supervisory effort the lender has to work with the borrower,

possible need to hire someone to supervise the borrower’s harvest,

need to chase down the borrower to make payments and listen to all the sob stories,

need to reprocess the in-kind payment to remove all the straw, chaff, and other junk so the payment is marketable, (Estimated at up to 25% discard which is an automatic reduction in the actual interest rate),

cost of monetizing the in-kind payment back to cash,

defaults, and

discounts, such as the 10 kg of good seed given to borrower by a lender in Zambia, for timely repayments with ready to market bags of maize.

Factor all that in and the quoted 100% interest might just be the cost of doing business of local lending, and not the excessive profit margins that appears clearly apparent at first glance. That should be easy to check, just ask anyone managing a micro-credit development project providing production credit to smallholders to itemize the problems they have in repayments, and how much that actually costs, or at least the local hired staff that could sustain the project after donor funding.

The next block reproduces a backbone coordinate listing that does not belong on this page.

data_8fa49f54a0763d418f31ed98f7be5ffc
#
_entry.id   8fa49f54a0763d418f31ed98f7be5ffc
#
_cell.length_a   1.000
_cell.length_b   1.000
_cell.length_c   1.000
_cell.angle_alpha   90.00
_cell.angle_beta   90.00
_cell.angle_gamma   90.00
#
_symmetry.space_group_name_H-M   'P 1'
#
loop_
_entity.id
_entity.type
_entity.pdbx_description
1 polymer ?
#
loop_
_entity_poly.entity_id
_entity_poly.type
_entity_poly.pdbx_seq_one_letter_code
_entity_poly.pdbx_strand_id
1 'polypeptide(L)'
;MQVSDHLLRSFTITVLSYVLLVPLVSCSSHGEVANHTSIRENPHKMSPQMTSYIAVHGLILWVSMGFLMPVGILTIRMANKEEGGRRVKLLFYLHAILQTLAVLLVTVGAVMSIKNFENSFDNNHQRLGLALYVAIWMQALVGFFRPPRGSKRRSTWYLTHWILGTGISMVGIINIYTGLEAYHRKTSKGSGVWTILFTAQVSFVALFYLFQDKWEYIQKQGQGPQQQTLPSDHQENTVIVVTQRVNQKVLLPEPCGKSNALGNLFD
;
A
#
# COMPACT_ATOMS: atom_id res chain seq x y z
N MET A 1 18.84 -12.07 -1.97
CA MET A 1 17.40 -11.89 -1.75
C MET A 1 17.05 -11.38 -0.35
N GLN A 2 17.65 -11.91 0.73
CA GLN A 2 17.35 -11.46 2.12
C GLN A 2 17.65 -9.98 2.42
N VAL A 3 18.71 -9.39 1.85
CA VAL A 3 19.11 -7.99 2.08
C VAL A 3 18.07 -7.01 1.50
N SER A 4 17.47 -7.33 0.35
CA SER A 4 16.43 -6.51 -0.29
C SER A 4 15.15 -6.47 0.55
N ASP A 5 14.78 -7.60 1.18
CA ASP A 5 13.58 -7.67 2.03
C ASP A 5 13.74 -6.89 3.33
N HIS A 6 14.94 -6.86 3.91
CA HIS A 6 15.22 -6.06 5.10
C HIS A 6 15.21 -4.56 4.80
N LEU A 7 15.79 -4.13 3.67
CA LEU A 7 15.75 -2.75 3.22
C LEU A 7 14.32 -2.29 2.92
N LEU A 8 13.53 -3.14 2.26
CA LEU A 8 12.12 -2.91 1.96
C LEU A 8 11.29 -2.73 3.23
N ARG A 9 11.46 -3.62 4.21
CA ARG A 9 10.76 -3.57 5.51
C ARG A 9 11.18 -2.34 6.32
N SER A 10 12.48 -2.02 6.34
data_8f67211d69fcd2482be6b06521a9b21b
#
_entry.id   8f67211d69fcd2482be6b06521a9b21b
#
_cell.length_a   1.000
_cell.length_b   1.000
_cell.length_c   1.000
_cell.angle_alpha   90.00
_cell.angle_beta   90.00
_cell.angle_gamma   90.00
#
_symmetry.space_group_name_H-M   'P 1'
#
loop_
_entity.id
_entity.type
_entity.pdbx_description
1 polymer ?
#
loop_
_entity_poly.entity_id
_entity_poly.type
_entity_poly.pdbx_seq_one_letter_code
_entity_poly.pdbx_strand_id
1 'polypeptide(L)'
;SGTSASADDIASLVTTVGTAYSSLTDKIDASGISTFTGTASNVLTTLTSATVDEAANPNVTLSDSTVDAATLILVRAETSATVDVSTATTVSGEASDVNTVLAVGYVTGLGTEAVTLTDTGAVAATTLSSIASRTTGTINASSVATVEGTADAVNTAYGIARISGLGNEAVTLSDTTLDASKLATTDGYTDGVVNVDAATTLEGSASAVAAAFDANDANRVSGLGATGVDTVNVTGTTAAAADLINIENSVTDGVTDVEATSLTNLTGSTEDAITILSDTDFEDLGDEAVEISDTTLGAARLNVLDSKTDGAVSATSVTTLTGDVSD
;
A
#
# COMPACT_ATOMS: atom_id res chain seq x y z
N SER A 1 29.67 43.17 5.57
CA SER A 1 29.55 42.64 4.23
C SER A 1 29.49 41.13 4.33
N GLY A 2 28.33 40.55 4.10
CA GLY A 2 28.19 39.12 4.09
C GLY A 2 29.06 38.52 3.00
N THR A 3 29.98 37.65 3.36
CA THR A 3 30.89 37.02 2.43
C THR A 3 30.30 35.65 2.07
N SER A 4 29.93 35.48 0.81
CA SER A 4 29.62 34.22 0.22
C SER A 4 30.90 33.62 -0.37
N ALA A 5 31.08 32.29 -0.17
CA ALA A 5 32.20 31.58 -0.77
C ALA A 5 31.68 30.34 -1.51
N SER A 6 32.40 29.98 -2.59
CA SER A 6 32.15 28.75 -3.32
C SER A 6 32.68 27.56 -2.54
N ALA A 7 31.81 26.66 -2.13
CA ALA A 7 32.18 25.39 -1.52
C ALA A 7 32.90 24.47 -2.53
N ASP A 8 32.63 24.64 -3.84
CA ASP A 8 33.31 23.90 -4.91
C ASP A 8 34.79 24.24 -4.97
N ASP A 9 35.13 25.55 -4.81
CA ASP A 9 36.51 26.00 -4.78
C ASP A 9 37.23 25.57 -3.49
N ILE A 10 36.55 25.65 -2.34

Community Organizations: For those insisting on organizing people, it might be reasonable to have an organization to coordinate the community development, but this should include both the producers and service providers. They both have an equal vested interested in the outcome.


The bottom line is the need to take a closer look at the whole smallholder community and not jump at the first impressions. Things are often not what they seem at first. Thus, returning to the initial saying of Alexander Pope: “A little learning is a dangerous thing; drink deep, or taste not the Pierian Spring …”. So it should be with those assisting the smallholder producers of the world.